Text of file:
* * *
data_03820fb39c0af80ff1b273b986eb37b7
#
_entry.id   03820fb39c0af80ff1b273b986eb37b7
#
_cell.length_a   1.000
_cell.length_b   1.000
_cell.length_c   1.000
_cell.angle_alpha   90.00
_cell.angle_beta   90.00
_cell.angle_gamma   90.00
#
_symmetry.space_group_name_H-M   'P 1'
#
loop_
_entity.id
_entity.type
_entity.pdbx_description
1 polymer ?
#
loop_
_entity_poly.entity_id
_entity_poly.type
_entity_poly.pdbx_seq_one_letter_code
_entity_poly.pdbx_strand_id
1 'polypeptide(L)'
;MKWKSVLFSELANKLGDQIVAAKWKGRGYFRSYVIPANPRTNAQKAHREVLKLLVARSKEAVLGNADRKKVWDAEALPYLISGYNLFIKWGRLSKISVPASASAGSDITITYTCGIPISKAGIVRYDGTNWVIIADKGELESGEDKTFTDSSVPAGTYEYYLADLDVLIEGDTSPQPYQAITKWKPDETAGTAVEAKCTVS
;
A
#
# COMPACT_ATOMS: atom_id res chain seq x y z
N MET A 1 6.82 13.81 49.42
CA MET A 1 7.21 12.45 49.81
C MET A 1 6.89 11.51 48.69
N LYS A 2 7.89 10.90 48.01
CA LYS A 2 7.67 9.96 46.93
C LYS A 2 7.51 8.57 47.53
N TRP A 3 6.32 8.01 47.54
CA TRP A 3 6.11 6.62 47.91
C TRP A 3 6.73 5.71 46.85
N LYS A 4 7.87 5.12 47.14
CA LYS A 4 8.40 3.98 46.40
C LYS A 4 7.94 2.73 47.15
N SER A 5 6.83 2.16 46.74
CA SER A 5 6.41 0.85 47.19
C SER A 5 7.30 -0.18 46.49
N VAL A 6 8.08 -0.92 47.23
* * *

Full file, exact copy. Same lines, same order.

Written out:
data_03820fb39c0af80ff1b273b986eb37b7
#
_entry.id   03820fb39c0af80ff1b273b986eb37b7
#
_cell.length_a   1.000
_cell.length_b   1.000
_cell.length_c   1.000
_cell.angle_alpha   90.00
_cell.angle_beta   90.00
_cell.angle_gamma   90.00
#
_symmetry.space_group_name_H-M   'P 1'
#
loop_
_entity.id
_entity.type
_entity.pdbx_description
1 polymer ?
#
loop_
_entity_poly.entity_id
_entity_poly.type
_entity_poly.pdbx_seq_one_letter_code
_entity_poly.pdbx_strand_id
1 'polypeptide(L)'
;MKWKSVLFSELANKLGDQIVAAKWKGRGYFRSYVIPANPRTNAQKAHREVLKLLVARSKEAVLGNADRKKVWDAEALPYLISGYNLFIKWGRLSKISVPASASAGSDITITYTCGIPISKAGIVRYDGTNWVIIADKGELESGEDKTFTDSSVPAGTYEYYLADLDVLIEGDTSPQPYQAITKWKPDETAGTAVEAKCTVS
;
A
#
# COMPACT_ATOMS: atom_id res chain seq x y z
N MET A 1 6.82 13.81 49.42
CA MET A 1 7.21 12.45 49.81
C MET A 1 6.89 11.51 48.69
N LYS A 2 7.89 10.90 48.01
CA LYS A 2 7.67 9.96 46.93
C LYS A 2 7.51 8.57 47.53
N TRP A 3 6.32 8.01 47.54
CA TRP A 3 6.11 6.62 47.91
C TRP A 3 6.73 5.71 46.85
N LYS A 4 7.87 5.12 47.14
CA LYS A 4 8.40 3.98 46.40
C LYS A 4 7.94 2.73 47.15
N SER A 5 6.83 2.16 46.74
CA SER A 5 6.41 0.85 47.19
C SER A 5 7.30 -0.18 46.49
N VAL A 6 8.08 -0.92 47.23